Surely, during his long career and legal difficulties, Fresno church officials must have issued dozens of news releases and other statements about him and the allegations. However, none of those releases or statements can now be found on the diocesan website. To make all this clearer and simpler, there’s a detailed timeline of Fr. Swearingen’s assignment history and the legal and diocesan rulings about him:

  • In 2002, he was accused of molesting an altar boy at Our Lady Of Guadalupe in Bakersfield over several years when the boy was 12-15 years old. 
  • In 2002, because of that allegation, Fr. Swearingen was briefly put on leave.
  • At some later point that same year, church officials claimed the allegation was ‘not credible,’ and the District Attorney opted not to pursue criminal charges, citing no evidence and no witnesses.
  • In November 2002, Fr. Swearingen was put back on the job.
  • As we mentioned above, a civil case against him ended in a mistrial in December 2006. This was not because few or no jurors found that Fr. Swearingen committed crimes. Most jurors felt that he did. But they couldn’t agree whether church officials had “prior knowledge.” (The suit required both claims to be true.)
  • In May 2007, both sides agreed to binding arbitration. A decision was made, but—per the agreement—it was to be kept secret.
  • In December 2007, Fr. Swearingen was named rector of San Joaquin Memorial High School in Fresno, a diocesan high school.
  • In June 2014, he was named pastor of the Catholic Church of Visalia (Good Shepherd).
  • In June 2019, Fr.  Swearingen was put on leave again. Church officials claimed they’d received ‘new information’ about him from the 2006 civil case.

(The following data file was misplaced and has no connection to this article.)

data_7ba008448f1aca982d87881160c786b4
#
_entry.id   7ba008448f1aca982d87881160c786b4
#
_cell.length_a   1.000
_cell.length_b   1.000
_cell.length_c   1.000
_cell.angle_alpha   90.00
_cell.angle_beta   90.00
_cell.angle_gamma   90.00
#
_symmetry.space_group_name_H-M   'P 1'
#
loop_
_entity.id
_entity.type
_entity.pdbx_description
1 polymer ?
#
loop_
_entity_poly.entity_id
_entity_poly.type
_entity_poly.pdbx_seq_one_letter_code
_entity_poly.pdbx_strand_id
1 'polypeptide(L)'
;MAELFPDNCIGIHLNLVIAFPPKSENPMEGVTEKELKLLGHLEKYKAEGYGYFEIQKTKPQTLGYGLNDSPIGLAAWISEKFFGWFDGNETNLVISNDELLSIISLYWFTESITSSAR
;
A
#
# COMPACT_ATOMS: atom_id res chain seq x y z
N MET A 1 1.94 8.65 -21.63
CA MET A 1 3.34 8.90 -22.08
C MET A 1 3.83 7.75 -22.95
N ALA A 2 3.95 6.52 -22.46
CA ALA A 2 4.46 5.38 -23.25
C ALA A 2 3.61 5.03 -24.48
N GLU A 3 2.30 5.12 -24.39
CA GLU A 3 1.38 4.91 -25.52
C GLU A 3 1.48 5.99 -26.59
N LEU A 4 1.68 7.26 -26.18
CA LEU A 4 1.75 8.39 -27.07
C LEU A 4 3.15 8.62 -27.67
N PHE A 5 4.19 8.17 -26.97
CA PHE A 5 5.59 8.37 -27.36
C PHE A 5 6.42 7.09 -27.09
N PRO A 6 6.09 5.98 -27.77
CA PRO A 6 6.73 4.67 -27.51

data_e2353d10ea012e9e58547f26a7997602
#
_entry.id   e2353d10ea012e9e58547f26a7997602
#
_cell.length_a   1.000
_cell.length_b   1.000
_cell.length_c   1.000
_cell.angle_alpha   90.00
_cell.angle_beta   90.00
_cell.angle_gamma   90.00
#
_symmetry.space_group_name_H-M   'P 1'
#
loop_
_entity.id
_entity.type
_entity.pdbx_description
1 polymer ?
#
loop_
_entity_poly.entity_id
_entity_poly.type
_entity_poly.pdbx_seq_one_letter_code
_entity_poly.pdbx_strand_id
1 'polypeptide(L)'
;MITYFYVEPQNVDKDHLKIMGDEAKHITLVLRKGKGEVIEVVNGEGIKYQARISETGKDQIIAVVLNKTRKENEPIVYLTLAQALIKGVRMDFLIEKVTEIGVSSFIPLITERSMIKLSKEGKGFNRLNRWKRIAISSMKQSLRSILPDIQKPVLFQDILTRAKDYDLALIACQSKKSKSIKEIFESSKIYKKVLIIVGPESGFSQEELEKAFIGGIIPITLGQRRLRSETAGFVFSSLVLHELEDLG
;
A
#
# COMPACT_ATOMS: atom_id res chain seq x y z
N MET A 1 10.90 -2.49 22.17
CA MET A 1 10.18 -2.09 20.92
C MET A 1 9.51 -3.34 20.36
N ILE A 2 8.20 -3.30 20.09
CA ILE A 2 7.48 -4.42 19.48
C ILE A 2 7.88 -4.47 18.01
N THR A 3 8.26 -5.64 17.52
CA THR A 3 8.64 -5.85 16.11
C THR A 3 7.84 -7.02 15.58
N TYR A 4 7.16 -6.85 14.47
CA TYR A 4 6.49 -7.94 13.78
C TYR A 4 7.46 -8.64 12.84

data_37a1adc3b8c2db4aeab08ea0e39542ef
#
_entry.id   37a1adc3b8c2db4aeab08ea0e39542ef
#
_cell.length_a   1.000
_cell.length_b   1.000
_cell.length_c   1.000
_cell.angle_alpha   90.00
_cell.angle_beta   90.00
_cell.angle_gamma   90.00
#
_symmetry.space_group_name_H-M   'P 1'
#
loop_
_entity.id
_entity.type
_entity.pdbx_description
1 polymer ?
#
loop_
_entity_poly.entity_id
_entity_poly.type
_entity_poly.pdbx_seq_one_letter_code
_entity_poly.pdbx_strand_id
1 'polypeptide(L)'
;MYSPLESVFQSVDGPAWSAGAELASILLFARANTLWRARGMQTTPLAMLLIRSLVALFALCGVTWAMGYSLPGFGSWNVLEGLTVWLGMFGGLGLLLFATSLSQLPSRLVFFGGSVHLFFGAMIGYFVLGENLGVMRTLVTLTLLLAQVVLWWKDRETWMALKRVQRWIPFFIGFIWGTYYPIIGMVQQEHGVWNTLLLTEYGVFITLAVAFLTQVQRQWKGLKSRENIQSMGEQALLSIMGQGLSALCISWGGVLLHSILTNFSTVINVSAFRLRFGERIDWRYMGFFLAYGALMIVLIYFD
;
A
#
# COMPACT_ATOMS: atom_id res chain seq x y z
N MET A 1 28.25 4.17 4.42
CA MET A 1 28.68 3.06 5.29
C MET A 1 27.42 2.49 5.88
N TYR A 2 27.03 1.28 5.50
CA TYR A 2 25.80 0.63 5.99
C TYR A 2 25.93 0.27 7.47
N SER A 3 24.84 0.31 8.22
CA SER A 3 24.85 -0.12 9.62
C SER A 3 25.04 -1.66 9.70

• In January 2020, he passed away.

Finally, Fr. Swearingen is on the list of ‘credibly accused’ abusers in Fresno.

About Fr. Eric Swearingen

Fr. Swearingen was assigned, in roughly this order, to these church institutions: Our Lady of Guadalupe in Bakersfield, Holy Spirit in Bakersfield, St. Jude’s in Bakersfield, Our Lady of Victory in Fresno, St. Alphonsus in Fresno, St. Helen’s in Fresno, St. Peter’s in Lemoore, St. Joseph’s in Stratford, St. Rosa’s on the Tache Indian Reservation, St. Agnes in Pinedale, Holy Spirit in Fresno, Infant Jesus of Prague in Tollhouse, San Joaquin Memorial High School in Fresno, Good Shepherd in Visalia and at the St. John Vianney House in Fresno. He was also a ‘diocesan consultor’ on these church committees: the Diocesan Personnel Committee, the Priests’ Council, and the Vicars Forane.

Fr. Eric Swearingen was ordained a priest in 1987 and served in the Diocese of Fresno. According to media reports, in 2002, Father Eric Swearingen was accused of sexually abusing a minor from 1989 to 1993 while working at Our Lady of Guadalupe in Bakersfield, CA. The victim was an altar boy at the parish and filed a lawsuit that went to trial in 2006. The jury found the defendant guilty of child sex abuse but fell short of enough votes to find the Diocese of Fresno guilty of any wrongdoing.

Horowitz Law is a law firm representing victims and survivors of sexual abuse by religious authority figures and numerous sexual assault lawsuits against massage therapists. If you need a lawyer because a member of a religious organization, doctor, professional, or therapist sexually abused you, contact us today at 888-283-9922 or [email protected] to discuss your options today.